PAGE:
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Workforce Enhancement Project Now Headed For The Kitchen

By Megan Shepard | Archives


The Cape Fear region now has its recipe for success and it is time to start cooking.
After a two-year study, the Wilmington Chamber
of Commerce is ready to begin
the implementation stage of its workforce enhancement project – Cape Fear Future.
The Chamber now has 41 recommendations from the consulting firm Catalytix Inc. in the form of a “cookbook,” so named because it doesn’t just suggest what the community can do, but also advises on how, when and by whom.
Cape Fear Future’s Leadership Team, chaired by Vinton Fountain, is currently determining the first wave of initiatives to tackle.
“I think we have done a great job of digging into our region in terms of economic impact,” Fountain said after reviewing the report.
“We have a great advantage over many areas of the country. We don’t have to reinvent or transform the region; we just have to build on what we are already doing well.”
Last year, Catalytix provided Cape Fear Future with the cookbook, a 107-page document that lists 41 initiatives, each one thoroughly outlined with recommendations on which community entities are best poised to take the lead on each individual initiative. The initiatives are divided into six categories:
n Be more magnetic: Attract workers to the region
n Expand what you have: Strengthen and grow Cape Fear middle market businesses
n Grow your own: Build regional entrepreneurial community and create small business buzz
n Stir the melting pot: Build diversity and promote inclusiveness
n Champion regional thinking
n Territory assets and quality
of place

In late October 2008, the Cape Fear Leadership Team was formed with the goal of implementing the initiatives laid out in the report.
The Leadership Team includes area stakeholders from the City of Wilmington, New Hanover County, New Hanover Regional Medical Center, UNCW, GE-Hitachi Nuclear Energy, PPD and others.
The rise of the creative class
Catalytix thoroughly researched Southeastern North Carolina: conducting dozens of focus groups, surveying more than 1,200 residents and meeting with business and community leaders.  The result of their research is a guide for how to make the region attractive to knowledge sector workers.
According to the study, Wilmington’s future hinges on moving the region in a direction that ensures continued and sustainable economic prosperity. “Talent is the new magnet to attract business,” said Lou Musante of Catalytix. That talent is also known as the knowledge sector of the workforce.
Three years ago, the Chamber of Commerce created Cape Fear Future, an initiative that grew out of Richard Florida’s book, The Rise of the Creative Class.
 In a 2002 article in the Washington Post, Florida defined the creative class as “a fast-growing, highly educated, and well-paid segment of the workforce on whose efforts corporate profits and economic growth increasingly depend. Members of the creative class do a wide variety of work in a wide variety of industries – from technology to entertainment, journalism to finance, high-end manufacturing to the arts.”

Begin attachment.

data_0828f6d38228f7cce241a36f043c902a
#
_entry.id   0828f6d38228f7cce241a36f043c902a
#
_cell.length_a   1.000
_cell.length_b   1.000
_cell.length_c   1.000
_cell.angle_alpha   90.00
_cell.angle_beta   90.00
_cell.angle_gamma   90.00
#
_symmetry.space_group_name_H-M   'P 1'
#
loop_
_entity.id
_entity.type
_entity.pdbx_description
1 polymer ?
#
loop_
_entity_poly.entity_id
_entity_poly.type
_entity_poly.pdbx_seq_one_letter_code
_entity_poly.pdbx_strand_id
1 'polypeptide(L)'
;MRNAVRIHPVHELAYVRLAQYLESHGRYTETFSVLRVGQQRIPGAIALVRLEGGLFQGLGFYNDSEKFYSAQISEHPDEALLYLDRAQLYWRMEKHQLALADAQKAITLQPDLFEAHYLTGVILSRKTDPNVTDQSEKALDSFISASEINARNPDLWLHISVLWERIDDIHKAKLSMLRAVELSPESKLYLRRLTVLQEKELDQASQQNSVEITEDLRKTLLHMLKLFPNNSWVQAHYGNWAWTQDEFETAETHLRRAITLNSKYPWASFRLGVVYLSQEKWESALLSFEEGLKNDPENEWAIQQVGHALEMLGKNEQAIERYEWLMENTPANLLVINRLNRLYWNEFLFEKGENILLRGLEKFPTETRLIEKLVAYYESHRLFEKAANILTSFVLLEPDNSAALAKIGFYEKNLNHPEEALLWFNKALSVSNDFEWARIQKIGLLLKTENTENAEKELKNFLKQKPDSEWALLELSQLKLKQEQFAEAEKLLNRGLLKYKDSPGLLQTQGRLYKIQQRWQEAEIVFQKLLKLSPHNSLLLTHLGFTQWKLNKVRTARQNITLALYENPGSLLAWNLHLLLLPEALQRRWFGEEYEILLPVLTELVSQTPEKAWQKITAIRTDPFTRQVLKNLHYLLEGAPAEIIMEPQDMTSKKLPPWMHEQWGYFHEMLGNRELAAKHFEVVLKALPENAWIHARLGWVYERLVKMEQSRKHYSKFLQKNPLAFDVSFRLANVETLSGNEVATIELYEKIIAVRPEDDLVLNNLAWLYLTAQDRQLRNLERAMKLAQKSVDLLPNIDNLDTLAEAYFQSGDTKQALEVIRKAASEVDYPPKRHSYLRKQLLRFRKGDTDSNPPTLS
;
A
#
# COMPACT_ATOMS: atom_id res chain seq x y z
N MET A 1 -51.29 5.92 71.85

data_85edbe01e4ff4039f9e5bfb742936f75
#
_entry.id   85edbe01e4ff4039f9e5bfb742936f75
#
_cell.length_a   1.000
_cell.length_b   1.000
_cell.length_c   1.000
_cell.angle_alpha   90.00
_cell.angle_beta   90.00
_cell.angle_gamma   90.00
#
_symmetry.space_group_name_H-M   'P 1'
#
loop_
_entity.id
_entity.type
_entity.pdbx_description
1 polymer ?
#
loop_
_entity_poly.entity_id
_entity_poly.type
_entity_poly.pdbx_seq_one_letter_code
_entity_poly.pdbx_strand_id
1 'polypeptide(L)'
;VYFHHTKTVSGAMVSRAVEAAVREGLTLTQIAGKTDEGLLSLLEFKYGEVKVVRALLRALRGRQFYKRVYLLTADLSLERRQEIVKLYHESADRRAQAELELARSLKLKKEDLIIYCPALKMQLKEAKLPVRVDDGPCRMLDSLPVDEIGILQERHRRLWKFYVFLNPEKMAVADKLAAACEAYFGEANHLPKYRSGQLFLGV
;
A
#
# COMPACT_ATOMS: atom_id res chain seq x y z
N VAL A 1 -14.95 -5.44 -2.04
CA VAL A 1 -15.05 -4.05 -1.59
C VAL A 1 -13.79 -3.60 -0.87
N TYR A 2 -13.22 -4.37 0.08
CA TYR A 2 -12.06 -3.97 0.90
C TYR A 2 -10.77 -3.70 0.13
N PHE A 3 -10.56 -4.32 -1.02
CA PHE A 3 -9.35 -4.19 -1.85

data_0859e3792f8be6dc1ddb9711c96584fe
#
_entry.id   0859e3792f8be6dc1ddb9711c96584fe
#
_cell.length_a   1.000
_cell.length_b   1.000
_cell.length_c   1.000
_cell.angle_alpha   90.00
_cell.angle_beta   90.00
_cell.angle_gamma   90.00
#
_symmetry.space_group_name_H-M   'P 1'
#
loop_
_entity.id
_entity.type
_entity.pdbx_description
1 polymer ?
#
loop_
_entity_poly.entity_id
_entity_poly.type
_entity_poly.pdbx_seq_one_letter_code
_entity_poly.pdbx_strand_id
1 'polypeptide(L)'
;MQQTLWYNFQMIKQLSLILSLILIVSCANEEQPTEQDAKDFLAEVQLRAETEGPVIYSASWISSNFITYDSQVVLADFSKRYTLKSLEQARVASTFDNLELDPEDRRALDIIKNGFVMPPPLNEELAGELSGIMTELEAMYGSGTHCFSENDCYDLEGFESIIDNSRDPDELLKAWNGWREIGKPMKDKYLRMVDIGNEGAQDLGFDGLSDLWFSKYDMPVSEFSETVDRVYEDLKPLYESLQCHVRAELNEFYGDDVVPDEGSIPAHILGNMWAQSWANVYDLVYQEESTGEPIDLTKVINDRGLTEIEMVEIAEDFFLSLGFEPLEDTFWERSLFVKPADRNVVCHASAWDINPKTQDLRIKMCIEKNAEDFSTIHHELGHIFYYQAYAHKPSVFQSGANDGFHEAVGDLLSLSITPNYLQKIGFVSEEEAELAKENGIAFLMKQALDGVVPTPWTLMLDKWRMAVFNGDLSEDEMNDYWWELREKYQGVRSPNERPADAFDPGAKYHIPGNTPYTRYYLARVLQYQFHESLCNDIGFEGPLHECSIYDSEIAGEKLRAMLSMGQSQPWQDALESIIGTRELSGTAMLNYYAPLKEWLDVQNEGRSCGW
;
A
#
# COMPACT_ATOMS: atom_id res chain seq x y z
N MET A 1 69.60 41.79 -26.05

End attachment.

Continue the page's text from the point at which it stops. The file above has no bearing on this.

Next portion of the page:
Florida’s ideas have become a national movement, with cities and regions striving to attract knowledge workers to their communities.
Cities like San Francisco, Boston, Austin and Seattle are highly attractive to knowledge workers, who
want to live in inclusive, diverse areas that also have outdoor recreation opportunities.
Cape Fear Future believes that Wilmington’s continual economic growth depends upon attracting knowledge workers, from engineers to biotech leaders to artists. “If you have the smartest people living in your community, you will do pretty well,” said Vinton Fountain, chairman of the Chamber of Commerce and chairman of the Cape Fear Future Leadership Team.
When Cape Fear Future was established in 2006, area companies were seeing shortages in qualified workers, including engineers, nuclear engineers and qualified persons to work at PPD. “It is going to become increasingly more competitive to attract knowledge workers,” Connie Majure-Rhett, President of the Wilmington Chamber of Commerce, said. “The economic downturn gives us some breathing room, but the baby boomers won’t be around forever.”
“While other people might be worried about putting out fires, we still look toward the future,” Majure-Rhett said.
The Chamber of Commerce contacted Catalytix, Inc. in early 2006.  Catalytix is a strategic planning and research group that consults with communities to help them devise ways of attracting knowledge workers. Catalytix has worked with a number of regions across the country – including Phoenix, Orlando, Albuquerque, and upstate New York – to help them move forward in a creative economy.
A place to start
Out of the six categories in the cookbook, Fountain believes that promoting entrepreneurialism is the most important goal.  “We can create an environment where the entrepreneur prospers, and that is attractive to college graduates from UNCW and other educated people who may relocate to this area.”
Of course, you need a workforce but you also need jobs for those people to fill. If there are no jobs, and people want to stay in Wilmington, they may eventually look elsewhere.
In comparison to other cities of similar size, Majure-Rhett said Wilmington is generally doing pretty well on most things. In August, Outside Magazine named Wilmington one of the 20 best cities in America, citing what Wilmington has to offer: the ports, historic downtown, riverfront, and of course, the beaches.
“We would hope that in 20 years, the community will look back and say thank goodness people worked on this,” she said.
Majure-Rhett emphasizes the long-term nature of the project, that results won’t be felt for many years.

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